Journal of Nonverbal Behavior

, Volume 8, Issue 4, pp 250–258 | Cite as

Eye-contact as a chance product of individual looking: Implications for the intimacy model of argyle and dean

  • D. R. Rutter
  • D. C. Pennington
  • M. E. Dewey
  • J. Swain
Article

Abstract

From time to time during social encounters, people look at one another in the region of the eyes, and sometimes their eyes meet to make eye-contact. According to Argyle and Dean (1965), eye-contact in dyadic encounters signals the intimacy of the interaction and is controlled largely by the competing approach and avoidance forces that motivate the pair. In the present paper, new analyses are reported of three published experiments that were designed originally to test aspects of the intimacy model and it is shown that the duration of eye-contact is no more than a chance product of how long the two subjects look individually. Looking and not eye-contact, it is argued, should be the basis for models of visual interaction, and the intimacy model is ill-founded conceptually; the role of emotion in gaze has been overstressed at the expense of the concept of information; and the most important aspect of vision is in any case not looking and eye-contact but visual access to the whole person. The more “cueless” the encounter—that is, the fewer the social cues from vision and all the other senses combined—the greater the psychological distance; and the greater the psychological distance, the more task-oriented and depersonalized the content of what people say and, in turn, the less spontaneous their style of speech and the less likely a debate to end in compromise.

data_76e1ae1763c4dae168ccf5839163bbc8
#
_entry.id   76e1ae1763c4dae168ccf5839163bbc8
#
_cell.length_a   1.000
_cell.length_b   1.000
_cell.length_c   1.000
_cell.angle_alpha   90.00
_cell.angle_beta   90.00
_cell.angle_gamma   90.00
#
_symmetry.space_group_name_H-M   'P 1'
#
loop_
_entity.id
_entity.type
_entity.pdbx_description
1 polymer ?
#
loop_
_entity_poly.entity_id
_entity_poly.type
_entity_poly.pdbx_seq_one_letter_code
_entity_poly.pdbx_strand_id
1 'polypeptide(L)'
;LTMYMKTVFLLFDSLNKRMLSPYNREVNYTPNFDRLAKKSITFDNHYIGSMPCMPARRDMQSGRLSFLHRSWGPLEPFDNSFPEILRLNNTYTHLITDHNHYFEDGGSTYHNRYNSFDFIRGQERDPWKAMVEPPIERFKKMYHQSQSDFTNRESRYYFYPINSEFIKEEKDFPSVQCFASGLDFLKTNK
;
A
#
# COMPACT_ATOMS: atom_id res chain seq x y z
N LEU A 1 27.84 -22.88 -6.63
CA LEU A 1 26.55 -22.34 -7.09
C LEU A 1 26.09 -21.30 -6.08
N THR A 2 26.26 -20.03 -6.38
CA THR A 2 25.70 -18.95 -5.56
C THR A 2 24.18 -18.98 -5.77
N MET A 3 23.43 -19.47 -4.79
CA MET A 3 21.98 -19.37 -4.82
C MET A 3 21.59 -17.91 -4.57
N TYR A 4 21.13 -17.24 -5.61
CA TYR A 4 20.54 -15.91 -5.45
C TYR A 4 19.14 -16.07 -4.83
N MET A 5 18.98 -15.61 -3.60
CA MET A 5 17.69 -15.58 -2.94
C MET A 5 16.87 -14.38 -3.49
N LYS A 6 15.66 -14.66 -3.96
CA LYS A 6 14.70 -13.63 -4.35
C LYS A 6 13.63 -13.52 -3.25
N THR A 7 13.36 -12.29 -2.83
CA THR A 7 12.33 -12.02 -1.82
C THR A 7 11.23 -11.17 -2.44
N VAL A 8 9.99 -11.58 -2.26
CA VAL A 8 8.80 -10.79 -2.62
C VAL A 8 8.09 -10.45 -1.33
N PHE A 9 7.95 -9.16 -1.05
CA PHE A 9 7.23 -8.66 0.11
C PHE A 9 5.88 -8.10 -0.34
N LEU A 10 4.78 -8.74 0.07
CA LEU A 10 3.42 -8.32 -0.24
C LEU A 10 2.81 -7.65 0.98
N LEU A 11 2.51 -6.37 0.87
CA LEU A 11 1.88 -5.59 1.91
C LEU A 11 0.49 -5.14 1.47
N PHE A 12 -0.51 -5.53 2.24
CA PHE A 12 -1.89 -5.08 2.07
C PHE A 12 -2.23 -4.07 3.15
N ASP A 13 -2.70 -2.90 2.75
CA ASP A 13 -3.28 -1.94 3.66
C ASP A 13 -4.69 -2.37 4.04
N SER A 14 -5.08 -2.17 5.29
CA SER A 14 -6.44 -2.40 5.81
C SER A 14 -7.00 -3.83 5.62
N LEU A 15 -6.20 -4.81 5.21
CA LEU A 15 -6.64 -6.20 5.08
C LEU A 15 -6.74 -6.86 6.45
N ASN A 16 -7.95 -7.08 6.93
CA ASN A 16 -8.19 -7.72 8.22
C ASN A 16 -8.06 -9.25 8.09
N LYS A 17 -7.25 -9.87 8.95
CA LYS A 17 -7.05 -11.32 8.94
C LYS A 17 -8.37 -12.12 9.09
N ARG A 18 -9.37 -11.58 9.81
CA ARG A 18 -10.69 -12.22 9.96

Keywords

Social Psychology Social Encounter Psychological Distance Visual Access Visual Interaction 

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Copyright information

© Human Sciences Press 1984

Authors and Affiliations

  • D. R. Rutter
  • D. C. Pennington
  • M. E. Dewey
  • J. Swain

There are no affiliations available

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